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1 March 2002 Predation on an introduced vole Microtus rossiaemeridionalis by arctic fox Alopex lagopus on Svalbard
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The arctic island group of Svalbard has no native species of voles or lemmings, but the vole Microtus rossiaemeridionalis has been accidentally introduced. Mainly found in the region of the abandoned Russian mining town of Grumant, the vole has not been able to colonise larger parts of Svalbard. The food habits of arctic foxes Alopex lagopus were studied by collecting and analysing samples of scats from various sites in the region in 1996, including fresh scats from three litters. Hairs of voles were found in scats from all sites, but the proportion of voles in the diet of arctic foxes varied considerably. Overall, voles made up 13% of the diet by occurrence, but were insignificant in the diet of the three litters. Birds were the most important (79%) and reindeer carcasses the second most important food item (22%). Other estimates used gave less importance to voles (10 and 4%). Birds most often constituted the major part of a scat, voles less often. Pups from three litters had consumed 97% birds, with the proportion of alcids and gulls varying largely according to availability near the respective litter. The population of voles at Grumant was very low in 1996, but in other years it may grow to much higher numbers. However, a large proportion of the scats collected were old and reflected arctic fox diet over many years. Although arctic foxes at Grumant have gained access to a new food source, voles appear to be of minor importance in their diet.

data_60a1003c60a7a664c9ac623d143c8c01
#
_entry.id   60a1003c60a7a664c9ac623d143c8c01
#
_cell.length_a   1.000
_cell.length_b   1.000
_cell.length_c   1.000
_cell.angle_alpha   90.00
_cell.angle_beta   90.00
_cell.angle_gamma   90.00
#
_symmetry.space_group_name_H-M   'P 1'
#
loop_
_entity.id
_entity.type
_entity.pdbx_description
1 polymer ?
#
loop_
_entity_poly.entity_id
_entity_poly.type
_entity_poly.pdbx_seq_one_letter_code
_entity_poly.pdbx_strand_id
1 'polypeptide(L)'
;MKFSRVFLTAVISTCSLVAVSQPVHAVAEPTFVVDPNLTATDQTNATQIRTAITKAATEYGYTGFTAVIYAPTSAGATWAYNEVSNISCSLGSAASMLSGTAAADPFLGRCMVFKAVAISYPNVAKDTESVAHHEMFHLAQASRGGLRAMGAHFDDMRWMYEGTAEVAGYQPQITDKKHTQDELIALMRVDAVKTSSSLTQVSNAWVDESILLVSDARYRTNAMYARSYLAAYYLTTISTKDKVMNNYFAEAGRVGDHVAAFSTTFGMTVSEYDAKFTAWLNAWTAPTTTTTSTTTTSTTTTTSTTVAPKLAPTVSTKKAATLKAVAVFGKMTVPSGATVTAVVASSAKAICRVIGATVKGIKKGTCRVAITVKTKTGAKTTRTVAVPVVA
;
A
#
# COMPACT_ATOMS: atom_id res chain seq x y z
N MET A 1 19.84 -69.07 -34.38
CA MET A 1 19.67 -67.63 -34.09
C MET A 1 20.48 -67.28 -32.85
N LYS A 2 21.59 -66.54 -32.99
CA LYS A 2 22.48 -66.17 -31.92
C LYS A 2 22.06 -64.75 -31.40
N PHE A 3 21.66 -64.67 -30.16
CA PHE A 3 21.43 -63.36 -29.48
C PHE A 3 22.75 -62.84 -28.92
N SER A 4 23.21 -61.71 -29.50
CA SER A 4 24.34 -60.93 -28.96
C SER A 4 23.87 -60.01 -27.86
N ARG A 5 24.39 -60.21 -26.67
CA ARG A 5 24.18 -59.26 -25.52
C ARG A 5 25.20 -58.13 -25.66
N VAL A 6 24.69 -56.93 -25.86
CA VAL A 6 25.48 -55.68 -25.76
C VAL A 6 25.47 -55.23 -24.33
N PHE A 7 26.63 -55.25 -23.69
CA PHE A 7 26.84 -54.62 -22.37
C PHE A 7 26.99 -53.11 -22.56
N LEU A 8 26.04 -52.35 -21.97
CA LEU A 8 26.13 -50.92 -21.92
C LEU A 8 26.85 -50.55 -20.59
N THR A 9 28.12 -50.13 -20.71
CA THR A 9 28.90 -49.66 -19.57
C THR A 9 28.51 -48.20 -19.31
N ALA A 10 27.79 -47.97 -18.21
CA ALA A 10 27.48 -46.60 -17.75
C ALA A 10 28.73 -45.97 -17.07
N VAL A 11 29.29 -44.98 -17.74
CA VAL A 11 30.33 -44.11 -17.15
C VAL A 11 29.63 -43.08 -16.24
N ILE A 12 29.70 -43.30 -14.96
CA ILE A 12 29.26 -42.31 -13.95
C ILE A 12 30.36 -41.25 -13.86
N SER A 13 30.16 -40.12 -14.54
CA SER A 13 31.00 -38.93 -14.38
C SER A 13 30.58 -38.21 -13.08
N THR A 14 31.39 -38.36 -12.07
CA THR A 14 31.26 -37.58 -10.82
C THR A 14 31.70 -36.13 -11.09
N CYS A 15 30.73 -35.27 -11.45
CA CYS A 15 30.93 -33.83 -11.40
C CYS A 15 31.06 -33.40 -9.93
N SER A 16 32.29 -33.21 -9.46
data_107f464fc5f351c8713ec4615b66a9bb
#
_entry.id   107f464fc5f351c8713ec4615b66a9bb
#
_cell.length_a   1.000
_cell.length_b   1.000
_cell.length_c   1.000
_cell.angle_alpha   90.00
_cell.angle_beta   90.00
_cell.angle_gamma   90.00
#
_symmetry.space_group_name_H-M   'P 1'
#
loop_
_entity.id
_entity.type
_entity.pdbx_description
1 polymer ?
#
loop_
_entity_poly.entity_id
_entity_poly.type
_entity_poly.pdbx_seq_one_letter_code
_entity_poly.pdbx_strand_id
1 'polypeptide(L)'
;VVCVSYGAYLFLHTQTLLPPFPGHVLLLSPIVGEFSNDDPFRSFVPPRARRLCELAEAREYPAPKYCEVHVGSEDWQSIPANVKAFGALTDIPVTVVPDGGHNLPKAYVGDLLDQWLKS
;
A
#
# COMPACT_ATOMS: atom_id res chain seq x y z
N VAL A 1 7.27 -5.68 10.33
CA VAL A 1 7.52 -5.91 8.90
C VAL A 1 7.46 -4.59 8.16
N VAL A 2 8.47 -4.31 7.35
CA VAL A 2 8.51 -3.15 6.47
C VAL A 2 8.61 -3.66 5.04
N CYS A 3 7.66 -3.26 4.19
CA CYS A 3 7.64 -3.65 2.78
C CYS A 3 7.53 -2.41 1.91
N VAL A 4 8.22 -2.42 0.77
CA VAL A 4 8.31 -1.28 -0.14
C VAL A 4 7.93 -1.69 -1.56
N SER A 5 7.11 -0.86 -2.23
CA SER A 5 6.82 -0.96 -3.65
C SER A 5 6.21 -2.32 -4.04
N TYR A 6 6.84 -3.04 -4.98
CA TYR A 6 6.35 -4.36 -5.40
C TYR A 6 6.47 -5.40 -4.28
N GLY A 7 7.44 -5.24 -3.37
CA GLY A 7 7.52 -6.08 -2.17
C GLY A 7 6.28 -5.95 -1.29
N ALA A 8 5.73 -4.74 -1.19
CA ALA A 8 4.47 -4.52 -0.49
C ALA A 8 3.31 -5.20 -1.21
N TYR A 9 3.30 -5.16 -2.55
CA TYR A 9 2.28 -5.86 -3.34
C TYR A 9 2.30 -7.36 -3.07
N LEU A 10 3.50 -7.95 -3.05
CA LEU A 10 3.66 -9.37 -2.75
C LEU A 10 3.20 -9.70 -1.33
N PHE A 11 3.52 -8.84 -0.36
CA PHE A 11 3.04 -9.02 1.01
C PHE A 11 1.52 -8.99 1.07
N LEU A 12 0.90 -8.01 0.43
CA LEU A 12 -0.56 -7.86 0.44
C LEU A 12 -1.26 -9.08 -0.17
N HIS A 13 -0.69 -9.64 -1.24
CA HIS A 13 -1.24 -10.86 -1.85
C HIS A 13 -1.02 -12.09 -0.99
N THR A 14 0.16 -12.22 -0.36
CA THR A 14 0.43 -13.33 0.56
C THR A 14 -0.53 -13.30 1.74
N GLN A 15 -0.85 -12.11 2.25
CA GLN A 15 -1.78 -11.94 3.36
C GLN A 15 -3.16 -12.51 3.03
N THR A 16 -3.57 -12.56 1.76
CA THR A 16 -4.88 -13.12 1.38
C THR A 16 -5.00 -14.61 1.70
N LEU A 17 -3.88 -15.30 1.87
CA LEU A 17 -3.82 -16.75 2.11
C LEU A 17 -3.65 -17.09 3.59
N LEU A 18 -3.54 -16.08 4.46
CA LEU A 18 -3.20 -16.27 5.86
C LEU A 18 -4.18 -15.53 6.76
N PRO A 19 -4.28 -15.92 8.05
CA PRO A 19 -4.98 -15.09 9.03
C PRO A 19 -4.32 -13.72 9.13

Karl Frafjord "Predation on an introduced vole Microtus rossiaemeridionalis by arctic fox Alopex lagopus on Svalbard," Wildlife Biology 8(1), 41-47, (1 March 2002).
Received: 12 October 1999; Accepted: 26 April 2001; Published: 1 March 2002

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